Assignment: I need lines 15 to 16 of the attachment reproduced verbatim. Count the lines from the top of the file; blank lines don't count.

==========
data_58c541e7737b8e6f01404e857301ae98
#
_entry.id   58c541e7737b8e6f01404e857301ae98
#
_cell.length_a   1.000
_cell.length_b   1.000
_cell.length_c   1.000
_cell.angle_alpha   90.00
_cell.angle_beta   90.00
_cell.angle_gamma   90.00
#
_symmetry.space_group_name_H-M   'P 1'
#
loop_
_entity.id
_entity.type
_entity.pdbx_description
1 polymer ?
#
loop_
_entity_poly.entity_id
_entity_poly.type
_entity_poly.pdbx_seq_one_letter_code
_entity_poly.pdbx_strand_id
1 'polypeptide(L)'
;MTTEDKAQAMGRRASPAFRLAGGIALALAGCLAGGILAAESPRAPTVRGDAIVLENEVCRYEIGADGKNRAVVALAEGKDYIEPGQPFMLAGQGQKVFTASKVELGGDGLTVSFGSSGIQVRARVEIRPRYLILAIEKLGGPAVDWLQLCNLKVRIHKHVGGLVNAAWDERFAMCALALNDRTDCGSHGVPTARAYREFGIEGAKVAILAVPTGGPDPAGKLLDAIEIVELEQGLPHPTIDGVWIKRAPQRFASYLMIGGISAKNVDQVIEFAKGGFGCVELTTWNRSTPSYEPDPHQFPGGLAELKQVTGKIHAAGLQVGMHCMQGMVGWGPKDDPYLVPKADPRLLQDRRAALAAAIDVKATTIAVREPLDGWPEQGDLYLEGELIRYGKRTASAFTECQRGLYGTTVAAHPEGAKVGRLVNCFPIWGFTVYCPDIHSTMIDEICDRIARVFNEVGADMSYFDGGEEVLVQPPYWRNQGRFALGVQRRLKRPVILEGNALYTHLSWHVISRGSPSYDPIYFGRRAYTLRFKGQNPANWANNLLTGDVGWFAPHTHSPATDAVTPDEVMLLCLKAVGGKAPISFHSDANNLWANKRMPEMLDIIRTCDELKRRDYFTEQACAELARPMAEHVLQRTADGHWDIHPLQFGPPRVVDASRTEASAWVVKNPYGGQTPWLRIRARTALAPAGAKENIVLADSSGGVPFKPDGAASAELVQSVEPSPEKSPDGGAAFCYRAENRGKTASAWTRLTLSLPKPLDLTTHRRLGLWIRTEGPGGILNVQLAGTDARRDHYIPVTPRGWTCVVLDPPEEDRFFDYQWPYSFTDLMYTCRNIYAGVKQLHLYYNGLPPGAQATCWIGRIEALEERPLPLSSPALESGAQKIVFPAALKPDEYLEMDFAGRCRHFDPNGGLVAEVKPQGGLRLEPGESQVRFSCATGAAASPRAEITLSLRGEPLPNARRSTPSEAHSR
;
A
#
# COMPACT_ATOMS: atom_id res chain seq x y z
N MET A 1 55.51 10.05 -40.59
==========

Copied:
_entity.id
_entity.type